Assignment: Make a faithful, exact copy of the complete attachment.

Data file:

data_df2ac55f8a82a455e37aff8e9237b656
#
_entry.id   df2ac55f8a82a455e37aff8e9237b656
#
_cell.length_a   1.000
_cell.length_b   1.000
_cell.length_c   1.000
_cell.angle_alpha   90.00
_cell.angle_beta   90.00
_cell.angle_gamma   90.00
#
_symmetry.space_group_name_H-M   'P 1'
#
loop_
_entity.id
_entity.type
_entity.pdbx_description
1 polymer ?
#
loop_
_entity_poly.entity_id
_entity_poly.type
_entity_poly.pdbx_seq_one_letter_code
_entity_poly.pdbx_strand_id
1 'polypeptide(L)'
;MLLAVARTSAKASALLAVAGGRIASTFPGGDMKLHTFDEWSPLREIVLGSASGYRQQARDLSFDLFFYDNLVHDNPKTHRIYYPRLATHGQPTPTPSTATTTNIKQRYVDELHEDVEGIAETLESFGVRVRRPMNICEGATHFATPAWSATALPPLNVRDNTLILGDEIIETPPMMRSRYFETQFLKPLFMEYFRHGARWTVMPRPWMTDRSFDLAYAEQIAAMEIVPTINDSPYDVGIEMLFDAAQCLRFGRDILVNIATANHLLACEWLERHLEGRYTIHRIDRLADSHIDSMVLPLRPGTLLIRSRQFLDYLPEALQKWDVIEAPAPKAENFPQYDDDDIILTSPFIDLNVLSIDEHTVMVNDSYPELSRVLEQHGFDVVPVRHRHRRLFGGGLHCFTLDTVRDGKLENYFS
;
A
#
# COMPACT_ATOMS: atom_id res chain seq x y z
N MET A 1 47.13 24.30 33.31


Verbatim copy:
data_df2ac55f8a82a455e37aff8e9237b656
#
_entry.id   df2ac55f8a82a455e37aff8e9237b656
#
_cell.length_a   1.000
_cell.length_b   1.000
_cell.length_c   1.000
_cell.angle_alpha   90.00
_cell.angle_beta   90.00
_cell.angle_gamma   90.00
#
_symmetry.space_group_name_H-M   'P 1'
#
loop_
_entity.id
_entity.type
_entity.pdbx_description
1 polymer ?
#
loop_
_entity_poly.entity_id
_entity_poly.type
_entity_poly.pdbx_seq_one_letter_code
_entity_poly.pdbx_strand_id
1 'polypeptide(L)'
;MLLAVARTSAKASALLAVAGGRIASTFPGGDMKLHTFDEWSPLREIVLGSASGYRQQARDLSFDLFFYDNLVHDNPKTHRIYYPRLATHGQPTPTPSTATTTNIKQRYVDELHEDVEGIAETLESFGVRVRRPMNICEGATHFATPAWSATALPPLNVRDNTLILGDEIIETPPMMRSRYFETQFLKPLFMEYFRHGARWTVMPRPWMTDRSFDLAYAEQIAAMEIVPTINDSPYDVGIEMLFDAAQCLRFGRDILVNIATANHLLACEWLERHLEGRYTIHRIDRLADSHIDSMVLPLRPGTLLIRSRQFLDYLPEALQKWDVIEAPAPKAENFPQYDDDDIILTSPFIDLNVLSIDEHTVMVNDSYPELSRVLEQHGFDVVPVRHRHRRLFGGGLHCFTLDTVRDGKLENYFS
;
A
#
# COMPACT_ATOMS: atom_id res chain seq x y z
N MET A 1 47.13 24.30 33.31